The average straight person looks forward to Halloween, a time when they dance and prance, crawl or howl, all effectively disguised from the person they know waits in the mirror. There are usually celebrations, a lack of inhibition and a general feeling of good will, since all of the fears and emotions normally keeping us at bay, are finally set ashore, allowing a true acceptance of who we are. It’s a drag it can’t last for more than a day.
Drag on the other hand, is a time honored, and yes, respected, form of exactly the same thing for the gay community. For years, it was the only window allowing a peek into a culture and world most of us would never know, but were curious about. However, Drag is so much more than just a few feathers and a blast of lip syncing music, honoring the true birth of karaoke. Drag in itself, is the heart of self-expression, living under judgment and political frustration.
Putting gas into the tank of the Texaco Star Theater, Uncle Miltie once amused America from inside a small black and white screen, camping up his masculine appearance with frills, lipstick and over-the-top gestures of faux femininity, proving some did like it hot. It was applauded as comedy and we laughed, and for some there was also a hidden hope to someday slip into a dress, draw on lips and express who they were as well. Entertainment and reality had yet to become the one man show they are now, so Drag continued to be fake flamboyant, and over the top, with a large demographic looking down in laughter.
As years and minds attempted to stretch forward, so did the confidence and stability of Drag, and its performing platform became more than glittered shoes. Although not accepted as it should have been, the acknowledgement of being gay was nevertheless, getting a nod in the mainstream, apart from the stage of ridicule. We aren’t there yet, but we have come a long way baby, and the smokin’ hot talent and beauty emerging from the garden has opened many a closed mind.
Television also changed, offering Drag performers at their best, competing, lip syncing and reading the world whenever we desire a refreshing look at reality. No longer hidden behind darkened club curtains, the positive and reaffirming presence found in this self-acceptance has spread across more than a screen in colorful pride, giving each of us something to strive for ourselves. Social media also developed, offering instant clips and quotes, all zipping by on the fly, letting us feel part of the family as they say.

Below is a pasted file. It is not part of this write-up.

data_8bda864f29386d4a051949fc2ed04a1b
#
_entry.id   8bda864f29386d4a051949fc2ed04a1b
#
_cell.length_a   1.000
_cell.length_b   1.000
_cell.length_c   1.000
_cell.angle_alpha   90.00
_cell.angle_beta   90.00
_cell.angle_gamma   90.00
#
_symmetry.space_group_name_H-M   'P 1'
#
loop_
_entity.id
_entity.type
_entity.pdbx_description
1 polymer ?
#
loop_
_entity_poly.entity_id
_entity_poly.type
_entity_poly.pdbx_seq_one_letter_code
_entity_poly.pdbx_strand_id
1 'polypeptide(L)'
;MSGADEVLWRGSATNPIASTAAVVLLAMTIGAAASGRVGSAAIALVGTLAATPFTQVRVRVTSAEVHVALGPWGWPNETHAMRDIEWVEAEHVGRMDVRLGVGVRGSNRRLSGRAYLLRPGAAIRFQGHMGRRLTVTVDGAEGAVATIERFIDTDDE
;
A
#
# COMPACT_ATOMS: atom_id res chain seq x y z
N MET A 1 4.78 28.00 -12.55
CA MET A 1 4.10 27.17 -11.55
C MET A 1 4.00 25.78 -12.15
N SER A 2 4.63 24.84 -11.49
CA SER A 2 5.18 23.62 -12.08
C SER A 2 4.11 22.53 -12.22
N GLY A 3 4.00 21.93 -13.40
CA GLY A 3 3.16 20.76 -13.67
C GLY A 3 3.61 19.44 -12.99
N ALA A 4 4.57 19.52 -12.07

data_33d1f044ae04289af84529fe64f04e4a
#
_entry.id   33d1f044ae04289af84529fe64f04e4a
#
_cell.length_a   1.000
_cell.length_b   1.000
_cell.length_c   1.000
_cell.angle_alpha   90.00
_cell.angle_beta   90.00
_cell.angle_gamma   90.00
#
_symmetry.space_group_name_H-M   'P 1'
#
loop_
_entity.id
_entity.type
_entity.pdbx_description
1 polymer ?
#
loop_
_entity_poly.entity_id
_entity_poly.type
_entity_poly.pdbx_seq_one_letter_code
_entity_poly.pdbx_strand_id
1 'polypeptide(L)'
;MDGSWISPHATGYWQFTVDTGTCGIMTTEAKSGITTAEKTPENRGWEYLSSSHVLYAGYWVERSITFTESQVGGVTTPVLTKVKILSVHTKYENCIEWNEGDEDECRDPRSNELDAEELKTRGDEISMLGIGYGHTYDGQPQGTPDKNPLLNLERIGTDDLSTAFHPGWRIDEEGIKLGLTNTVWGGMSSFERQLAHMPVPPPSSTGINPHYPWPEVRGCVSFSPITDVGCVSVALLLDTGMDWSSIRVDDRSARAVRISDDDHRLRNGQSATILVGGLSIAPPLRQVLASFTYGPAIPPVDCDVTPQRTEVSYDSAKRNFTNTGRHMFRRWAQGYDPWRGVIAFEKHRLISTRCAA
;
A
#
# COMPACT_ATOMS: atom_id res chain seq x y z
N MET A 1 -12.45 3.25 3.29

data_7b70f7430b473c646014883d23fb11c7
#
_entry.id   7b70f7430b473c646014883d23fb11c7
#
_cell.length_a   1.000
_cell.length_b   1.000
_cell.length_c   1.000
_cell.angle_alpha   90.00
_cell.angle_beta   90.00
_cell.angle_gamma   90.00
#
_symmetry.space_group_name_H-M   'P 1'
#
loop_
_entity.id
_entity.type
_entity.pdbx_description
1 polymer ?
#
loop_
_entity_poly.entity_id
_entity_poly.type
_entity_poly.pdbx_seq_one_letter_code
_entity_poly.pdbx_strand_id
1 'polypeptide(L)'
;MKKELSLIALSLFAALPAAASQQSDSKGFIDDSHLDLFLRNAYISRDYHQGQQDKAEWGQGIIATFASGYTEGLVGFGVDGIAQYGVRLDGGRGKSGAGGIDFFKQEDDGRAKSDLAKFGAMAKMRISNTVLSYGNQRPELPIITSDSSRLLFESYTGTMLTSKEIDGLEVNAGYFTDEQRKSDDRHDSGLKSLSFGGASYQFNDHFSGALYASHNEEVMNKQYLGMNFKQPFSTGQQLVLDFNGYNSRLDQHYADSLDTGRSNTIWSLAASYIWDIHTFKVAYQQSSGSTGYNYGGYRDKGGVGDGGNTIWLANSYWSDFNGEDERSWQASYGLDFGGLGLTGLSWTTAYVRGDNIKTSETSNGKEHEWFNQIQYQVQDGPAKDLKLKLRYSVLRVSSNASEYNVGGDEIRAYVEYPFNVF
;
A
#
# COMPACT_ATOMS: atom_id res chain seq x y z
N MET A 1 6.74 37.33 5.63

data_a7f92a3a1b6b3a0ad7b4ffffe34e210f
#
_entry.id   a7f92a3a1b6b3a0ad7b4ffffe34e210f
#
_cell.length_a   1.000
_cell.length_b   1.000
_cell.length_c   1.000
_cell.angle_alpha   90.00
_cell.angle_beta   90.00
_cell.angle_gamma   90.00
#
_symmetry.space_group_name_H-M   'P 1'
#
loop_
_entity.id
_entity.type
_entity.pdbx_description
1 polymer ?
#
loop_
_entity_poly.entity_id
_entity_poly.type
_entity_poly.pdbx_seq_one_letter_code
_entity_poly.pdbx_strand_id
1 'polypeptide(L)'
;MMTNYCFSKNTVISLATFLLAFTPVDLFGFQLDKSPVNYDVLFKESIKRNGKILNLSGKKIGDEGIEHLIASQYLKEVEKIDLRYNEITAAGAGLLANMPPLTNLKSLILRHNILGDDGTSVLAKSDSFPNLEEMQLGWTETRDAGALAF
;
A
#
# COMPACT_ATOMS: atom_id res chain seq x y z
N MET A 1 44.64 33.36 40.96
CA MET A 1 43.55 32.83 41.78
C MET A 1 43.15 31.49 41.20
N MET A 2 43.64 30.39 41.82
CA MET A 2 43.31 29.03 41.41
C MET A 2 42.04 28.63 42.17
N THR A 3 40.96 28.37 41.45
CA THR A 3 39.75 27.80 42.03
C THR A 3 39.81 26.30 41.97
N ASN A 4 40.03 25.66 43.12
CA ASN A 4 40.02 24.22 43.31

However, as with anything in life, the direction or evolution of Drag also changed, no longer just a bevy of sequins, wigs and tucks, we now see costumed creations of science fiction fear, and Gothic shades in black, that would please any Lily Mister, happily living on Mocking Gay Lane. This darker side of Drag, and the shade it brings, accent not hopes and dreams, but instead, expose the pain where many performers have lived, and now confident, they dismiss shadows once threatening to consume them, and stereotypes they refuse to fit into.
Likewise, taking a further detour from the Lady Bunny trail we’ve grown to accept and love, intense implications of S&M and lashes far from the eye, are also replacing the over sized bosom and padding, which was once a comfortable norm for those in the audience. I would be remiss; if I didn’t say I find it sad seeing skinny Queens with model perfect make-up, and expensive couture walking the thin line, from in your face to in your heart. I love the Drag Queens that represented the alter egos of uppity old ladies in church, the grandma I wanted, the neighbor I hoped would move in and the sharp tongue saying things I couldn’t, through heavy eye shadow, crystals, glitter and more tulle than heaven could order. However, like the world we live in, it was inevitable darkness would creep into these colors as well.
Lucky for us, there will always be a few Rit dyed in the velvet Queens, still seeing their art as more than self-expression, using slick satin and intense sparkle to lower walls of resistance, impact political points and prove that dress up is more than a holiday statement or something we relegate to an event. In the end, they will also be the ones who continue to keep club and closet doors open, like rainbows across once stormy skies, confirming there is a place for such beauty and uniqueness, against the harsh landscape of ordinary life.
For them I am eternally grateful, and will continue to bask in their overheated, fast Double entendre, below the belt commentaries and punched out satirical statements, always followed by shady diatribes aimed at our dysfunctional human condition. Anyone can play king, wear leather and take control, but only a select few can be a real queen, knowing that a punch from a softly padded underbelly into society will forever say more than anyone can imagine.